|Does the government operate with openness and transparency?||3.003 4.004|
Government operations and legislative processes are generally transparent, though there is no freedom of information law to guarantee and regulate public access to official records. While officials are legally obliged to disclose their assets and income, the rules are not consistently enforced, according to the US State Department.
An April 2018 report by the International Monetary Fund (IMF) found that Tuvalu had made progress in improving public financial management.
In November 2019, the Tuvalu Parliament livestreamed government proceedings on social media for the first time. Information about changes in policy or circumstance in Tuvalu can take days to reach the body of the population, as well as the rest of the world; livestreaming parliamentary sessions sought to ameliorate these challenges.
|Are there free and independent media?||4.004 4.004|
The constitution provides for freedom of the press, and there are no reported restrictions on this right, though the small media market does not support independent domestic news outlets. The government operates a radio station and a national newspaper. Many residents use satellite dishes to access foreign programming. Internet coverage has grown somewhat in recent years, though access is largely limited to the main island, and is expensive, inconsistent, and limited everywhere else. In January 2019, the World Bank facilitated a public-private partnership project to develop and expand access to internet across the country.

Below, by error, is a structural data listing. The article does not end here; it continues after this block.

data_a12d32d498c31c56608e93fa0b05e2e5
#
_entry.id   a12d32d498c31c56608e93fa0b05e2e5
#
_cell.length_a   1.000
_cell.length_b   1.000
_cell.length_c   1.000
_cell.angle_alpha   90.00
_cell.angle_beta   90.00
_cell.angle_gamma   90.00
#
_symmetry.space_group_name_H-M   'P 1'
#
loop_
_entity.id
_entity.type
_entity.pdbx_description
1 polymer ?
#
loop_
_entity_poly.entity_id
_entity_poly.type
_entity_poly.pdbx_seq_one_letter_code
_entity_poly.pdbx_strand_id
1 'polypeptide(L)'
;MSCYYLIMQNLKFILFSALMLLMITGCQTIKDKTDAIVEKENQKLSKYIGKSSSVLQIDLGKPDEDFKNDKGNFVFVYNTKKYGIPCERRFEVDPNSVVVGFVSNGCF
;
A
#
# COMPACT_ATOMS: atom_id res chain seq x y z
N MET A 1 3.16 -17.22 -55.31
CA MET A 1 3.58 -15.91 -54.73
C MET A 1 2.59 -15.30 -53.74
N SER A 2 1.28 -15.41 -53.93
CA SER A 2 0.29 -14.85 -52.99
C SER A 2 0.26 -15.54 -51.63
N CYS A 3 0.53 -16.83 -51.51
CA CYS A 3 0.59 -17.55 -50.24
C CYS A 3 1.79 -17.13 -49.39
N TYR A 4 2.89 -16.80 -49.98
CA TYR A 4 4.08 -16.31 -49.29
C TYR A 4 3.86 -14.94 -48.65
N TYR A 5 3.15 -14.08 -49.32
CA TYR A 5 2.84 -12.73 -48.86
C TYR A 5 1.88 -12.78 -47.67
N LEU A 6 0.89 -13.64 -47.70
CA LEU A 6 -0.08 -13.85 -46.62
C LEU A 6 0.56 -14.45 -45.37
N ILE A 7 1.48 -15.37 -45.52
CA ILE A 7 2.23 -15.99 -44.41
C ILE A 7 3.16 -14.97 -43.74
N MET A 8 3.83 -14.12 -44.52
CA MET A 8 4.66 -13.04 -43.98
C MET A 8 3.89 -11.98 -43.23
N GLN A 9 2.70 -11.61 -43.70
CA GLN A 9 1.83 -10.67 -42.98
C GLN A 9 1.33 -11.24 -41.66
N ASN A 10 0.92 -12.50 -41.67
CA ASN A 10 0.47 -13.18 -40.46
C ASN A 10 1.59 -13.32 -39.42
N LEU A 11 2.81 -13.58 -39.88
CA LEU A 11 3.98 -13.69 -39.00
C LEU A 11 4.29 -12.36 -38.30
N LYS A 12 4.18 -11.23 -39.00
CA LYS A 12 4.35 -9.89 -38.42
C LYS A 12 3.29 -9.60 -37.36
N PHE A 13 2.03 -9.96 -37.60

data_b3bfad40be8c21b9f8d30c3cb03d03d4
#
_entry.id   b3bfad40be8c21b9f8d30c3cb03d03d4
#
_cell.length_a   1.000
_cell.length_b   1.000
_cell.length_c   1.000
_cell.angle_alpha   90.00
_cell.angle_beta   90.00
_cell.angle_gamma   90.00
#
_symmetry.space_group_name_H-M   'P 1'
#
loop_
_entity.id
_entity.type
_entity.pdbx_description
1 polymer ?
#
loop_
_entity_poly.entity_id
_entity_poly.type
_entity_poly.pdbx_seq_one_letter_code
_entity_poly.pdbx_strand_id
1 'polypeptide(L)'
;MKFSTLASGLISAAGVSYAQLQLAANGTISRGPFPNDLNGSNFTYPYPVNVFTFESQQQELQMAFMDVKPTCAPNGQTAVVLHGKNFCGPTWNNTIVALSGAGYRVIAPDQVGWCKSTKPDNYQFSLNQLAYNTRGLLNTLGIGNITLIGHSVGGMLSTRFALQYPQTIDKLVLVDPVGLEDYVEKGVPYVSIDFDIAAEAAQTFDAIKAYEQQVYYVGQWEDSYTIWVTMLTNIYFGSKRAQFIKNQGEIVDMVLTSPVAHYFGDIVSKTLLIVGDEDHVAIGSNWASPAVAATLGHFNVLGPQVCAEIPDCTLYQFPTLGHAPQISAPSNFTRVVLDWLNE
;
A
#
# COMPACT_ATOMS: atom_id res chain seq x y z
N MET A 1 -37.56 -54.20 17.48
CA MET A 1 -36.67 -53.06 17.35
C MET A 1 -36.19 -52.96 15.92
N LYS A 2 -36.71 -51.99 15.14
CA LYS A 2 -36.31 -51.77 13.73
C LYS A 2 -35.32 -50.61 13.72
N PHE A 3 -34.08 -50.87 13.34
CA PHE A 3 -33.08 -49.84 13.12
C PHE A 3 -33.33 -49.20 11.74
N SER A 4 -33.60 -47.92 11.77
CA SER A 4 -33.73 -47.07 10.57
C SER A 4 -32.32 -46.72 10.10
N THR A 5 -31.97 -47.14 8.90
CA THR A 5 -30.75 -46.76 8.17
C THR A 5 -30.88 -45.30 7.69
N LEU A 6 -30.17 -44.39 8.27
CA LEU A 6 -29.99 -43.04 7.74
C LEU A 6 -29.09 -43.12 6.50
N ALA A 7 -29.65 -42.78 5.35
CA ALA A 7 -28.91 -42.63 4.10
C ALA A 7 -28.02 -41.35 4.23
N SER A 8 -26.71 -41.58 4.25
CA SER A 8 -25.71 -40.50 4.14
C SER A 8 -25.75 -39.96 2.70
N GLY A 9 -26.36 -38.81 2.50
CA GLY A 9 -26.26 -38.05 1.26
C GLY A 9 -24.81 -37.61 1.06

|Are individuals free to practice and express their religious faith or nonbelief in public and private?||4.004 4.004|
The constitution and laws provide for freedom of religion, and this right is generally respected in practice. A Protestant church, the Congregational Christian Church of Tuvalu, has official status under the law, and about 97 percent of the population belongs to it. Cultural leaders are empowered to regulate local religious activities, and on smaller islands they sometimes discourage minority groups from proselytizing or holding public events.